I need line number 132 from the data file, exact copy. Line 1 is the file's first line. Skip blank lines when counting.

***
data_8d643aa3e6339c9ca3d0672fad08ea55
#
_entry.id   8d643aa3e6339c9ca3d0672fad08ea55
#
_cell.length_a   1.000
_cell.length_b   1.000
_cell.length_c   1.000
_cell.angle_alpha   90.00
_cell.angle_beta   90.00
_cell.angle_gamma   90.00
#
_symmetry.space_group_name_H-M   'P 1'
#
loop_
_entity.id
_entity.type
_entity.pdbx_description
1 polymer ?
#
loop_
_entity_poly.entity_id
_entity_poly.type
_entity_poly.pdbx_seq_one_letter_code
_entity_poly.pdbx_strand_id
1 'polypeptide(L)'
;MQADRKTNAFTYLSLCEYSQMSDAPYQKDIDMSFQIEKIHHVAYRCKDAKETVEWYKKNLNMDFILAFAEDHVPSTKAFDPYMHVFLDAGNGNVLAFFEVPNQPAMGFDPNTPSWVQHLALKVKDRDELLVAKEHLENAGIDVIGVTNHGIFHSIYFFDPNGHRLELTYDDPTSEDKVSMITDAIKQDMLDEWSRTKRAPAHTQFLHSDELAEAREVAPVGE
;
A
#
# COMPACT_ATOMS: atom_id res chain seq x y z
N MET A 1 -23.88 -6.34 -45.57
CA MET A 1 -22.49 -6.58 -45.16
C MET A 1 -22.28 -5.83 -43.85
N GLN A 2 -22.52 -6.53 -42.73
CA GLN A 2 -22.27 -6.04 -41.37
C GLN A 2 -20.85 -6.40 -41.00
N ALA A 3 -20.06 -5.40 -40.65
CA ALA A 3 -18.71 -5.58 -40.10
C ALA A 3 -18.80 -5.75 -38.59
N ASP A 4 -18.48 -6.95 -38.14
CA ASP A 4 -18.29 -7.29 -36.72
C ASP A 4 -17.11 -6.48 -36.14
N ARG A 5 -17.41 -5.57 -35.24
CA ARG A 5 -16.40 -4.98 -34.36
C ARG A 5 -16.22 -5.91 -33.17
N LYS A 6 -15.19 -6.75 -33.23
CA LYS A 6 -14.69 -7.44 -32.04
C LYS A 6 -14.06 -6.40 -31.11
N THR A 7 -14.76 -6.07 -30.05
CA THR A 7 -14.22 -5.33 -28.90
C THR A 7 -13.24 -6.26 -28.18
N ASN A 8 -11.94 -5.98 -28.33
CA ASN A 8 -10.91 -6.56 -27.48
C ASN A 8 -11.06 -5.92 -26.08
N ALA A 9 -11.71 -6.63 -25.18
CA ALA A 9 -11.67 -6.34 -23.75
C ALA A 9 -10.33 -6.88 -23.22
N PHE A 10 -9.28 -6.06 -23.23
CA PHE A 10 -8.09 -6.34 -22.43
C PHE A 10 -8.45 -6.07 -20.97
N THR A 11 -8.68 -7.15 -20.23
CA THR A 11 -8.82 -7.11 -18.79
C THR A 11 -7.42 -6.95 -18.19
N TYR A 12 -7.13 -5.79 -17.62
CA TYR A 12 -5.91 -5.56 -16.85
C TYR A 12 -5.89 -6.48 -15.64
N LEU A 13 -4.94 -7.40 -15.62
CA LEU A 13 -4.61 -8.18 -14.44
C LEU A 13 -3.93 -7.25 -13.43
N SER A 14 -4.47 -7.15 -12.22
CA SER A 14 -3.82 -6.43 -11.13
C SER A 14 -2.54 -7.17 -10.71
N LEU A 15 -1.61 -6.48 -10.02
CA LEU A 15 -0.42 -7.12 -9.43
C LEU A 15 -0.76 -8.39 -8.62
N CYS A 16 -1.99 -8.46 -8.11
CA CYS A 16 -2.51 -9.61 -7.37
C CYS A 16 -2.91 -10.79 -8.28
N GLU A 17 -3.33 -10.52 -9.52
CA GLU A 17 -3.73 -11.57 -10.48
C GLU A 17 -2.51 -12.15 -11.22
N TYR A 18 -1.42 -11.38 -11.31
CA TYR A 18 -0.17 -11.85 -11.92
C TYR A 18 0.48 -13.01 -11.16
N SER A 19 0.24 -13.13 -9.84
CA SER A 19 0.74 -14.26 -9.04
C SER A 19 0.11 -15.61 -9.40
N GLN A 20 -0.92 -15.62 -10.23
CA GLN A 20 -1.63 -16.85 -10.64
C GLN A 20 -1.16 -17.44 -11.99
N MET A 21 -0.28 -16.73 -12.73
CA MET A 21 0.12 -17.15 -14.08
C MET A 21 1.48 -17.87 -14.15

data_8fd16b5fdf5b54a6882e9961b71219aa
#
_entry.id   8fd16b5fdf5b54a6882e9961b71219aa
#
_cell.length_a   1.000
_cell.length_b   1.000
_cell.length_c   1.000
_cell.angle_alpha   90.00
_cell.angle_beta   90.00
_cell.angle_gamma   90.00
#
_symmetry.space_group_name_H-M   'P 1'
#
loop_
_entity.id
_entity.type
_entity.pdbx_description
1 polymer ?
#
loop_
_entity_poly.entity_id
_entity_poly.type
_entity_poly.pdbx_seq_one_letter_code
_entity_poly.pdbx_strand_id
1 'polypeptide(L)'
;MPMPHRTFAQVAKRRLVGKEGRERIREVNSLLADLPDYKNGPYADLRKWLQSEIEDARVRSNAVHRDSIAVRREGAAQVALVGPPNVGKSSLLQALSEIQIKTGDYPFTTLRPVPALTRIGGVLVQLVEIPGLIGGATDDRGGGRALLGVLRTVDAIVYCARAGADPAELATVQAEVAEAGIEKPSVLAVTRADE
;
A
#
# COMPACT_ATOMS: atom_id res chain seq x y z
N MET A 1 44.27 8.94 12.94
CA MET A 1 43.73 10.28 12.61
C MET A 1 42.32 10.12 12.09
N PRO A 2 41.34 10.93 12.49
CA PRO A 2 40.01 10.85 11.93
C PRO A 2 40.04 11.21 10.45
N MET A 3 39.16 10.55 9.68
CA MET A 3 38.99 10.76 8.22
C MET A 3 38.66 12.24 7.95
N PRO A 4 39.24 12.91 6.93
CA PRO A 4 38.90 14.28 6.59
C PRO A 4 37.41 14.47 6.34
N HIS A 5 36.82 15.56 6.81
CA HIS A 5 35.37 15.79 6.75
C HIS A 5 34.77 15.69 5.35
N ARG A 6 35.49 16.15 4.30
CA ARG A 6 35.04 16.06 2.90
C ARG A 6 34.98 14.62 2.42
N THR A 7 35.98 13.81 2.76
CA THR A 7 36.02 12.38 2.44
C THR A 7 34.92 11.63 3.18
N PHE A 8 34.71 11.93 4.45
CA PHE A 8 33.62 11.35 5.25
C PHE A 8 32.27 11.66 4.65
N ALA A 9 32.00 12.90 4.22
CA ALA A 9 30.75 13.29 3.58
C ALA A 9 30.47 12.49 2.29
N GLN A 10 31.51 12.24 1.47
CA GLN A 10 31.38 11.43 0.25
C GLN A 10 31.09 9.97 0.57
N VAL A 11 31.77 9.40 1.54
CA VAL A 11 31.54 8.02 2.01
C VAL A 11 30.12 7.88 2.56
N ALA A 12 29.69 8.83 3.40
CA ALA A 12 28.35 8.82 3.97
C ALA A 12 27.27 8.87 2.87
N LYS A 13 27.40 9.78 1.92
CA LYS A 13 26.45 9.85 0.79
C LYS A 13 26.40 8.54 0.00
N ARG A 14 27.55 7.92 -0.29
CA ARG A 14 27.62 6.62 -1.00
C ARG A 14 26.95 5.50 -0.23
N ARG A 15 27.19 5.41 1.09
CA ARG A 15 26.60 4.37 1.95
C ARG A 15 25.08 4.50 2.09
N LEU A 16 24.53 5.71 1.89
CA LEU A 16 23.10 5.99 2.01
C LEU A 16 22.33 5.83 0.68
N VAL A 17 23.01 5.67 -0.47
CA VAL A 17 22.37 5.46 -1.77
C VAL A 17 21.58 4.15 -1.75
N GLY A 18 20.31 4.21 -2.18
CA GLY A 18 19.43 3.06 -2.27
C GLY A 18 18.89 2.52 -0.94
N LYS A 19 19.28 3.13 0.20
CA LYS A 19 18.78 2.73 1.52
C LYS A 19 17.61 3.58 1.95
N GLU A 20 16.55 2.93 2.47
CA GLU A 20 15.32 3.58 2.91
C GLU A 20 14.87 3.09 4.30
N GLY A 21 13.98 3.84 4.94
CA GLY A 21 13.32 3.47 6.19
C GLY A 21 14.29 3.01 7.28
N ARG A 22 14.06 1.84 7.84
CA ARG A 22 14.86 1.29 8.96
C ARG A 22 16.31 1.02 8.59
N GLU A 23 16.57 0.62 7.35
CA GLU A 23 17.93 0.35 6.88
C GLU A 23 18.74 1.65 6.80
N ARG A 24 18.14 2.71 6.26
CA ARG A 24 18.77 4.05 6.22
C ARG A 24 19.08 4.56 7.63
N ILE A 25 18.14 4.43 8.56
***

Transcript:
C MET A 3 38.66 12.24 7.95